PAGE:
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Lofty Dreams


Kamal Kishore Gupta, chairman, and Babulal Varma, managing director, Omkar Realtors & Developers Pvt. Ltd, have together sculpted a dream career in real estate


Fortune, they say, favours the brave. Kamal Kishore Gupta, chairman, and Babulal Varma, managing director, Omkar Realtors & Developers Pvt. Ltd, are shining examples of this adage. The dynamic duo had a fortuitous start to their career in 2003, when construction contractor Varma had a chance meeting with Gupta, who had asked him to build the latter’s steel factory in Gujarat. Having hit it off with Varma and seeing an opportunity in the construction sector, Gupta decided to foray into real estate. It wasn’t an easy decision to enter a tough real estate market like Mumbai, but the two noticed that the space for slum rehabilitation was largely untapped. They decided to take a calculated risk and plunge into the sector.
“At that time, I saw a grey area in the redevelopment sector. There were no good developers or no credible developers in that system. We entered that segment because we had limited funds,” confesses Varma. Gupta adds, “We started with a very small project thinking that ‘we may succeed, we may not succeed’. Our first project was a great experience and a big success. It was a scheme of only 50 slums, but that was just the beginning.” Little did they know then that they had commenced operations for a business that would eventually become a towering success.

Singular Focus
A mere 13 years on, the name Omkar has become almost synonymous with SRA-related projects in Mumbai. That’s because Gupta and Varma were determined to stay focused on this segment and unearth its potential.
“In 2004, the credibility of the developer in the redevelopment space was lacking. I think more than 95% of these developers had failed. When we entered the scene, we evacuated and rehabilitated all the tenants within a year, and this came as a surprise to everybody,” says Varma. With a background in construction and using the limited funds necessary, they managed to dramatically construct an eight storey building within eight months. The project was Deep Residency in the Parel area of Mumbai, where pricing was as low as around Rs 1,800-1,900 per sq-ft, making it easy for Omkar to enter the market. Of course, the land value has escalated to Rs 20,000-25,000 today.
Gupta states, “We enjoyed great success with that project. When we completed the first building for the rehabilitation of tenants, the entire neighbouring community took notice of the developer that had come in just eight-nine months ago and delivered what they had committed. We then launched our sale building and, in one and half years, we completed that too. This was when even big league developers were not performing well. If they took a booking today, they wouldn’t even meet the customer for five years. We broke the myth by delivering the project within one and half years.”
Varma sums it up when he says, “I think the key thing that we realised later was that credibility, transparency and speed was lacking in this segment.” From then on, there was no looking back. Omkar built a reputation and fast gained the support of tenants, social activists and local corporators/ MLAs alike. “Our way of working was good, but luck also gave support to our sweat,” reminisces Varma.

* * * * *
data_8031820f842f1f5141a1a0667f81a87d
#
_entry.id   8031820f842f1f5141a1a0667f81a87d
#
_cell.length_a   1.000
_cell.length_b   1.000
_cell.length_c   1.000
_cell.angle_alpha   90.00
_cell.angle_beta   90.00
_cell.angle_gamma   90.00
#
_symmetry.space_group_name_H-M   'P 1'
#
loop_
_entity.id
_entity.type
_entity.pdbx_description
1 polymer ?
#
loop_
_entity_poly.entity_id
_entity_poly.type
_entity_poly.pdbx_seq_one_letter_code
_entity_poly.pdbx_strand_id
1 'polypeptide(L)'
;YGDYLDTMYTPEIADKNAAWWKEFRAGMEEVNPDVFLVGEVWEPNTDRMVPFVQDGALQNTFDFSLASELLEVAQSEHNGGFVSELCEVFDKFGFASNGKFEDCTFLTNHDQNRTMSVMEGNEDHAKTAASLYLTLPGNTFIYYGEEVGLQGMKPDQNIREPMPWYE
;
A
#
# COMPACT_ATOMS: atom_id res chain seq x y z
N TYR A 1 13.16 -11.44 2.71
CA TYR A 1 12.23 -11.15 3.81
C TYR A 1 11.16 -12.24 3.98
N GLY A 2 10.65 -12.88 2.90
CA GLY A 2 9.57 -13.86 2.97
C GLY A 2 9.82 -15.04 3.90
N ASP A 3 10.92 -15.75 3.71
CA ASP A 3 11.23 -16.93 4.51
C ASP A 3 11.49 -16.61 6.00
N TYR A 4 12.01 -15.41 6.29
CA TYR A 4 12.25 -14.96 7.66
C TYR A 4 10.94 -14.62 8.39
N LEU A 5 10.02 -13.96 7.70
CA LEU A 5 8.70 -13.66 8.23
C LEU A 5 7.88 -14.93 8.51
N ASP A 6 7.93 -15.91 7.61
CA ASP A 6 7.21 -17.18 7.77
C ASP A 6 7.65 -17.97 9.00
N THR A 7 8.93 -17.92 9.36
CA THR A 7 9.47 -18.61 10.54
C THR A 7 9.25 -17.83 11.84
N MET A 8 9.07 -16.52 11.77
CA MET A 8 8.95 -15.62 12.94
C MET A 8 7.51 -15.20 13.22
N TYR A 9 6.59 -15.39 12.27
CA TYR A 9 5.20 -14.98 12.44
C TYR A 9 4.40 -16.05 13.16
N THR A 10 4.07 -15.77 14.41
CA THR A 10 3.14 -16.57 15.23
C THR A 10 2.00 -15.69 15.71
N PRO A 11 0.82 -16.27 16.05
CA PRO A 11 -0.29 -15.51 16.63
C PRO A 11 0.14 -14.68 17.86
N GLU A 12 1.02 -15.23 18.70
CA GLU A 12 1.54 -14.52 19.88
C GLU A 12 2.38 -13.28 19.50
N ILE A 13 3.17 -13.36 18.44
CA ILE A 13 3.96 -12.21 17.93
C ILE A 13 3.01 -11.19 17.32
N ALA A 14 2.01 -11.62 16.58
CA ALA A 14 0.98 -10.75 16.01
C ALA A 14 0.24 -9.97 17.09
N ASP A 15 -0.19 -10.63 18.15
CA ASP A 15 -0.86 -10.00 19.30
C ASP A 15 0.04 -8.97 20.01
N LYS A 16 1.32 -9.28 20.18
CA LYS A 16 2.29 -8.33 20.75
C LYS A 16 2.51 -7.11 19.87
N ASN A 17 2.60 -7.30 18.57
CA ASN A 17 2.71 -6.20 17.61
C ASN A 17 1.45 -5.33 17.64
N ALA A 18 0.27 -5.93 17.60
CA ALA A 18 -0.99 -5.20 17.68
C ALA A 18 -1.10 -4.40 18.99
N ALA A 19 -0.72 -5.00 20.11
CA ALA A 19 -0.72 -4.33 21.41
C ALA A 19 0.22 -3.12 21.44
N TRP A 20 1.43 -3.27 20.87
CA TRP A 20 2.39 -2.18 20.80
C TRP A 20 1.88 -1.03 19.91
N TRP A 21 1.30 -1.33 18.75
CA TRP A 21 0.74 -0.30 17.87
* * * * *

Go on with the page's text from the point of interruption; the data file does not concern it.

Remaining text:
Gupta jokes that they got a bit of tailwind, spurring them on. From a redevelopment of 50 slums, they went on to the neighbouring colony of 100 slum dwellers, then 300, and finally 840 tenements at Ambedkar Nagar. Since one hut means five people, 800 slums means having to deal with 4,000-odd people, whom they managed to have evacuated in eight months flat. Here too, Omkar devised a unique method.

The Gentle Giant
They came up with the concept of a Property Affairs team, which also consists of employees from leading B-schools, MBA holders and the like, some of whom have been relationship managers in banks and other verticals. They are trained to approach slum dwellers, and convince them about the benefits of redevelopment. One manager reaches out to only four-five tenements, devoting his time and efforts to educating them about the programme. They are even assisted with medical aid or help with children’s admissions. Gupta asserts that unlike others developers, no muscle power is used in their procedure, calling it the ‘Gandhian way’ of getting things done.
Varma, who himself played the role of a relationship manager at some point, explains, “If 70% people have supported the scheme and the remaining 30% want to oppose the scheme, then the Government will enforce the law and evacuate these homes. Instead, this mechanism uses mind management. People are very happy with it. This is a different type of model that we have introduced in Mumbai, and we have witnessed a great deal of success.”
But that’s not all. The company goes a step further too, in helping tenants acclimatise to their new lifestyle. Whether it is how to use an elevator, how to operate the fire fighting system, ways of saving water or how to dispose garbage, a two-three hour-long training is provided. They also believe in employing the same contractor for both the redevelopment and sale buildings.
Perhaps these are some of the reasons why Omkar has managed to complete so many SRA projects smoothly and in a short duration of time. Among these, Om Annexe, Om Arcade and Om Gopal, all in Dadar, were commercial ventures. Om Shivshahi, on the other hand, was a residential building that was constructed when a slum in Sion was demolished. The interesting story behind this project is that Gupta, who stayed in Chembur, used to pass this slum of 400-500 hutments on his way to work. He realised that it caused a big traffic bottleneck, with children from the slum playing on the streets. Seeing an opportunity, the partners took up the project. Not only did they complete it, but today, their office – Omkar Esquare – stands on the adjoining plot. Similarly, The Summit Business Bay (TSBB), Andheri; Woodside, Dadar West; Om Residency, Parel; Aloka, Dadar; Nikamwadi, Dadar; Raga, Chembur; and Veda, Parel; are some of their other completed projects.